It Takes Guts

Being different comes naturally to some people, but it takes guts to actually go out and be among conventional society when you're different. To those who do it/have done it, I say "Cheers!"

The world is a beautiful place due to its variety. The unusual people make things interesting.

SpiritOfTheRabbit SpiritOfTheRabbit
36-40, F
8 Responses Mar 5, 2010

One of them is already on here, and the other lives really far away and we don't talk much anymore. We used to be best friends, but you know how people grow apart sometimes.

Not trying to be nosy, simply interested. Just thought perhaps you could be a little more specific about the people you refer to as "friends". (I don't bestow that title lightly, but maybe that's just me?) <br />
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A lot of people use the term "transgender" without really knowing what it means, and that statement includes a significant number of people who INACCURATELY try to place themselves in that catagory. This is not a criticism aimed at you in particular, it's just an observation based on over two decades of "walking the walk" of a transwoman. <br />
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Have you ever inquired with these "friends" as to what THEIR experience has been? You might be suprised at the responses. They might even want to check out this website, who knows?

What would you like to know?

Care to share more?

I am very good friends with two transgendered people in real life, actually. :)

OOPS - My mistake on your geography. <br />
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The fact is, the UK has already shown themselves to "get it" at least a little bit better than our own maintream American society has. Alas, much of the blame for the lack of progress for trans-folk (as opposed to the collective gay and lesbian communities) is our own fault, but I digress.<br />
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Just out of curiousity, have you ever (knowingly) made the acquaintance of a trans-person (in real time) from your area? If so, how's that working out for you and her/him? <br />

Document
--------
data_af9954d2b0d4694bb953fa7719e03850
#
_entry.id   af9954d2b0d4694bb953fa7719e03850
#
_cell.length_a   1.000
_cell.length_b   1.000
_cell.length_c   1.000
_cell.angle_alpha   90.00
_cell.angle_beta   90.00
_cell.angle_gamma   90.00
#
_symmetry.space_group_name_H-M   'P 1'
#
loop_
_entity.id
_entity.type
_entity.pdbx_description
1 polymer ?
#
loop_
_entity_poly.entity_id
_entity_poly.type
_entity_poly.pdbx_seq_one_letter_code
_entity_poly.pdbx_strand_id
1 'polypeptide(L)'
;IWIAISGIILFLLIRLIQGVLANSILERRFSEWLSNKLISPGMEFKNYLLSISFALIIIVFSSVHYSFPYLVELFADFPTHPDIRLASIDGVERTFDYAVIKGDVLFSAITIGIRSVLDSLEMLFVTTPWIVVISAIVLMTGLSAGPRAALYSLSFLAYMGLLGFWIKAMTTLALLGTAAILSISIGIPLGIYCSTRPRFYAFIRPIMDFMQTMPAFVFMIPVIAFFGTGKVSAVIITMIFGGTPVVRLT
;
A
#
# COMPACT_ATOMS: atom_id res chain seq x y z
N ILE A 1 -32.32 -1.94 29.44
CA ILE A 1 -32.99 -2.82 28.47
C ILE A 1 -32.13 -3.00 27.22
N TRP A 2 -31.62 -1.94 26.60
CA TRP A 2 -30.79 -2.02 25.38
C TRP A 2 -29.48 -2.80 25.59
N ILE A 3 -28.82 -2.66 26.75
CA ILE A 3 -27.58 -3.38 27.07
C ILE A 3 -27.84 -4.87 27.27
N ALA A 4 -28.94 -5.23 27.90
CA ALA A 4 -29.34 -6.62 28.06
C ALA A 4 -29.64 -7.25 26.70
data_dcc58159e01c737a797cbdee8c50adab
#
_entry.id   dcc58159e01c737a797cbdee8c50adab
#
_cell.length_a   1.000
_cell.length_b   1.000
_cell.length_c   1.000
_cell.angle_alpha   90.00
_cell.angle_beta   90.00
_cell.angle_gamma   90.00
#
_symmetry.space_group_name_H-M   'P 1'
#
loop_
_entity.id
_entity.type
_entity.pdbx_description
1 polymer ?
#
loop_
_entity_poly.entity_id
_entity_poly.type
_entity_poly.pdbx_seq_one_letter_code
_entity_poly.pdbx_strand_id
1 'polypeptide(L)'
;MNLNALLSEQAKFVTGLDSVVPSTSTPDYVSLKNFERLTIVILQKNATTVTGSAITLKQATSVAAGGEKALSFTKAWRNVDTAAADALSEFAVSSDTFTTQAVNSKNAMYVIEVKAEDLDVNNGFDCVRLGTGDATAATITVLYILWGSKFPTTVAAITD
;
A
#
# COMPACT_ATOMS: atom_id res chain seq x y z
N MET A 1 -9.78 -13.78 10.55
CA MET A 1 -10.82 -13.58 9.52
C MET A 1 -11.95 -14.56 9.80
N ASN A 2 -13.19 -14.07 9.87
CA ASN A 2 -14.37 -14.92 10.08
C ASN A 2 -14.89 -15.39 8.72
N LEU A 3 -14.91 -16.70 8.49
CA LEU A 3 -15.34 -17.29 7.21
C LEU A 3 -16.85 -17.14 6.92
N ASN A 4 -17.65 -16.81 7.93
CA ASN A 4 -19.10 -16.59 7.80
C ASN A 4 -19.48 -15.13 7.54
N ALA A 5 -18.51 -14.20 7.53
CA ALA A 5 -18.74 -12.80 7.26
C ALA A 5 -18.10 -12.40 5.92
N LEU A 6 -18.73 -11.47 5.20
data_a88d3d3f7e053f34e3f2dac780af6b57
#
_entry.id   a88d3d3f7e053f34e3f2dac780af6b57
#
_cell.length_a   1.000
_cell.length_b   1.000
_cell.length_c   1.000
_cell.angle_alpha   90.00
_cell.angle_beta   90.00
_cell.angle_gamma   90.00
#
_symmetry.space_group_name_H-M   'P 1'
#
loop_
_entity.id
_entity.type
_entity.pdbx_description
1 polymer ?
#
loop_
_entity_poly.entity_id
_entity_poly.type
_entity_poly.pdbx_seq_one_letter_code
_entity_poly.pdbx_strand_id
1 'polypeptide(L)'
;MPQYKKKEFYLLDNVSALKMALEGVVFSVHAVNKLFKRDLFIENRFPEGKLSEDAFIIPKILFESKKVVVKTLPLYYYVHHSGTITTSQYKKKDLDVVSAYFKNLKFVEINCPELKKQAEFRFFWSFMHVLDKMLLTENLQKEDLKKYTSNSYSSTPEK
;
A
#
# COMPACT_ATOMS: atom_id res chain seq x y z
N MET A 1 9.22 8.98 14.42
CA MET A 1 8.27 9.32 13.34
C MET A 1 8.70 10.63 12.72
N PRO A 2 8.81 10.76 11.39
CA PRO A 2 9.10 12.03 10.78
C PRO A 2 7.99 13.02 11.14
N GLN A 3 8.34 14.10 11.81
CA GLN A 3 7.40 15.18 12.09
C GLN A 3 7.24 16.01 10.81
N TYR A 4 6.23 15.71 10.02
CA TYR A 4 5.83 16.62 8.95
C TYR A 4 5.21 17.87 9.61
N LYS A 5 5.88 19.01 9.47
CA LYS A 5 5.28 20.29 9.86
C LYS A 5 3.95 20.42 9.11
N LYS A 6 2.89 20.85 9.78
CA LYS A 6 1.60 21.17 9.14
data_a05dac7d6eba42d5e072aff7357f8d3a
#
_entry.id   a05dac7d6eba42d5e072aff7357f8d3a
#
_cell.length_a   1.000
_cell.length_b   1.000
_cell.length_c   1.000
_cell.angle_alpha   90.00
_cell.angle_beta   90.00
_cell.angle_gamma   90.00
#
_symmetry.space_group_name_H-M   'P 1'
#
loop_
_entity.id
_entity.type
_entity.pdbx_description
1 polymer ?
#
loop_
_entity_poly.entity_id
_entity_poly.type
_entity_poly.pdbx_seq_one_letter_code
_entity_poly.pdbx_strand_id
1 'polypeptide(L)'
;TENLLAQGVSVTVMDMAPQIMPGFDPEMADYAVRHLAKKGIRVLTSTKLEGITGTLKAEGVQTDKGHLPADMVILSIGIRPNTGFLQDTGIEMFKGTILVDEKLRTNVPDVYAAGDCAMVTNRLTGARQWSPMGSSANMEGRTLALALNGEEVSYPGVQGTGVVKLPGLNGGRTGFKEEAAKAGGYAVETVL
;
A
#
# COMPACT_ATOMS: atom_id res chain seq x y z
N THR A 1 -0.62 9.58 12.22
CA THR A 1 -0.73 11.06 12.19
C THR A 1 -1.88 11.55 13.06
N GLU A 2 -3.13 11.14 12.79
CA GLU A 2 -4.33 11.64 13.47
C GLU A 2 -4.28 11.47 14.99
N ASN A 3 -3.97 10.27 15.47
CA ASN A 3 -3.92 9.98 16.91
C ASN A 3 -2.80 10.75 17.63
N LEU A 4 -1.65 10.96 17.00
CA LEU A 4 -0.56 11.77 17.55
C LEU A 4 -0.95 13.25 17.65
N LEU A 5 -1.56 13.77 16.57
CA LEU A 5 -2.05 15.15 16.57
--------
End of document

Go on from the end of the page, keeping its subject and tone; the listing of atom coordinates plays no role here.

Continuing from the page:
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Point being, the more "mainstream" allies trans folk can acquire, the quicker we'll realize equal (NOT special) rights in America. The problem is, not enough trans-folk have the "guts" (ah, back to the original topic at last!) to go out and deal with the inevitable stares and less-than-flattering comments. When the world stops thinking of trans-people in terms of what they see on Jerry Springer, the better off we'll ALL be, but that won't happen as long as so many of us are stuck in that proverbial "closet".<br />
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End of rant.

Actually I'm from the States, but I am very open-minded and accept everyone. :)

A huge "CHEERS" back to you SOTR!<br />
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I take it you are from the UK? It has come to my attention that your side of the pond accepts transgender folk far more readily than my own less-enlightened compatriots here in the once-mighty "Land of the Free" (HA!).<br />
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Clearly the personification of "different" is the male-to-female trans-person. If you want to talk about having the "guts" to go out and face the day, try doing it as a leggy 6'3" (before heels!) platinum blonde (NOT a wig!) with big blue eyes, big hands and a slightly deeper-than-usual voice. <br />
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"Unusual", yes, "intellectual", maybe, --- but trust me, being trans is NOT for "sissies". <br />
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However, being true to one-self is PRICELESS!.